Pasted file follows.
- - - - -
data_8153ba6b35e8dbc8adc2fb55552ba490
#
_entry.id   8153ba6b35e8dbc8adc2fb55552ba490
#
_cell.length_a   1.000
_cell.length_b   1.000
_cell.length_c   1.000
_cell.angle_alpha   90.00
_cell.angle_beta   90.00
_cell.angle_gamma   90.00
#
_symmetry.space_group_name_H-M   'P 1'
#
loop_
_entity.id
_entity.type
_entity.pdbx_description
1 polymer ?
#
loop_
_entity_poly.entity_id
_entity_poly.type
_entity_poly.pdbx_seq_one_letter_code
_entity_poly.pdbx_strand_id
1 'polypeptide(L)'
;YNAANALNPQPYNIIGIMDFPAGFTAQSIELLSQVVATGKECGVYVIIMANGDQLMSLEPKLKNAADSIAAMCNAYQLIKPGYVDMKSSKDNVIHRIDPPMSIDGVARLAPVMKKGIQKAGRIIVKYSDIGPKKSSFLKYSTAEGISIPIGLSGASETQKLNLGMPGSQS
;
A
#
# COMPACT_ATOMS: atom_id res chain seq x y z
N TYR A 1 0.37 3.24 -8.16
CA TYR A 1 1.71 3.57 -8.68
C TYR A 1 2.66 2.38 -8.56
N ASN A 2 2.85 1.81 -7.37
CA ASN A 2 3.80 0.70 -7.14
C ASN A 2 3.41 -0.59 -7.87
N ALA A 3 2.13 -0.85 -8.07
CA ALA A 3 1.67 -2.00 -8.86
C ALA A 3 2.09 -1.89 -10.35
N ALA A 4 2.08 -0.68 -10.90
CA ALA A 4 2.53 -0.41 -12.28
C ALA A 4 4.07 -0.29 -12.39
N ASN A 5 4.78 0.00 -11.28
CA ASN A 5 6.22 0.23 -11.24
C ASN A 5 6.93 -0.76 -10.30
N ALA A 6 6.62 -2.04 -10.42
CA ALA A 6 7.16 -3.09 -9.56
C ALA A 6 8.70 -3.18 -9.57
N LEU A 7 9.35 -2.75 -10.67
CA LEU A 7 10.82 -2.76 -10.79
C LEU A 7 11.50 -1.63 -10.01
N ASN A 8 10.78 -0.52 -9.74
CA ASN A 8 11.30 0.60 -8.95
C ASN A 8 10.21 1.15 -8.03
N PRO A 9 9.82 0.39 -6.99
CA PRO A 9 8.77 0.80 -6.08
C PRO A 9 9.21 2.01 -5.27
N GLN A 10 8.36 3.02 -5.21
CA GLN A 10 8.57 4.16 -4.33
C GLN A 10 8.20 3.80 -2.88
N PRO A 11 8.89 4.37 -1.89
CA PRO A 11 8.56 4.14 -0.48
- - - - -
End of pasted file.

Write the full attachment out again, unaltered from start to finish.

data_8153ba6b35e8dbc8adc2fb55552ba490
#
_entry.id   8153ba6b35e8dbc8adc2fb55552ba490
#
_cell.length_a   1.000
_cell.length_b   1.000
_cell.length_c   1.000
_cell.angle_alpha   90.00
_cell.angle_beta   90.00
_cell.angle_gamma   90.00
#
_symmetry.space_group_name_H-M   'P 1'
#
loop_
_entity.id
_entity.type
_entity.pdbx_description
1 polymer ?
#
loop_
_entity_poly.entity_id
_entity_poly.type
_entity_poly.pdbx_seq_one_letter_code
_entity_poly.pdbx_strand_id
1 'polypeptide(L)'
;YNAANALNPQPYNIIGIMDFPAGFTAQSIELLSQVVATGKECGVYVIIMANGDQLMSLEPKLKNAADSIAAMCNAYQLIKPGYVDMKSSKDNVIHRIDPPMSIDGVARLAPVMKKGIQKAGRIIVKYSDIGPKKSSFLKYSTAEGISIPIGLSGASETQKLNLGMPGSQS
;
A
#
# COMPACT_ATOMS: atom_id res chain seq x y z
N TYR A 1 0.37 3.24 -8.16
CA TYR A 1 1.71 3.57 -8.68
C TYR A 1 2.66 2.38 -8.56
N ASN A 2 2.85 1.81 -7.37
CA ASN A 2 3.80 0.70 -7.14
C ASN A 2 3.41 -0.59 -7.87
N ALA A 3 2.13 -0.85 -8.07
CA ALA A 3 1.67 -2.00 -8.86
C ALA A 3 2.09 -1.89 -10.35
N ALA A 4 2.08 -0.68 -10.90
CA ALA A 4 2.53 -0.41 -12.28
C ALA A 4 4.07 -0.29 -12.39
N ASN A 5 4.78 0.00 -11.28
CA ASN A 5 6.22 0.23 -11.24
C ASN A 5 6.93 -0.76 -10.30
N ALA A 6 6.62 -2.04 -10.42
CA ALA A 6 7.16 -3.09 -9.56
C ALA A 6 8.70 -3.18 -9.57
N LEU A 7 9.35 -2.75 -10.67
CA LEU A 7 10.82 -2.76 -10.79
C LEU A 7 11.50 -1.63 -10.01
N ASN A 8 10.78 -0.52 -9.74
CA ASN A 8 11.30 0.60 -8.95
C ASN A 8 10.21 1.15 -8.03
N PRO A 9 9.82 0.39 -6.99
CA PRO A 9 8.77 0.80 -6.08
C PRO A 9 9.21 2.01 -5.27
N GLN A 10 8.36 3.02 -5.21
CA GLN A 10 8.57 4.16 -4.33
C GLN A 10 8.20 3.80 -2.88
N PRO A 11 8.89 4.37 -1.89
CA PRO A 11 8.56 4.14 -0.48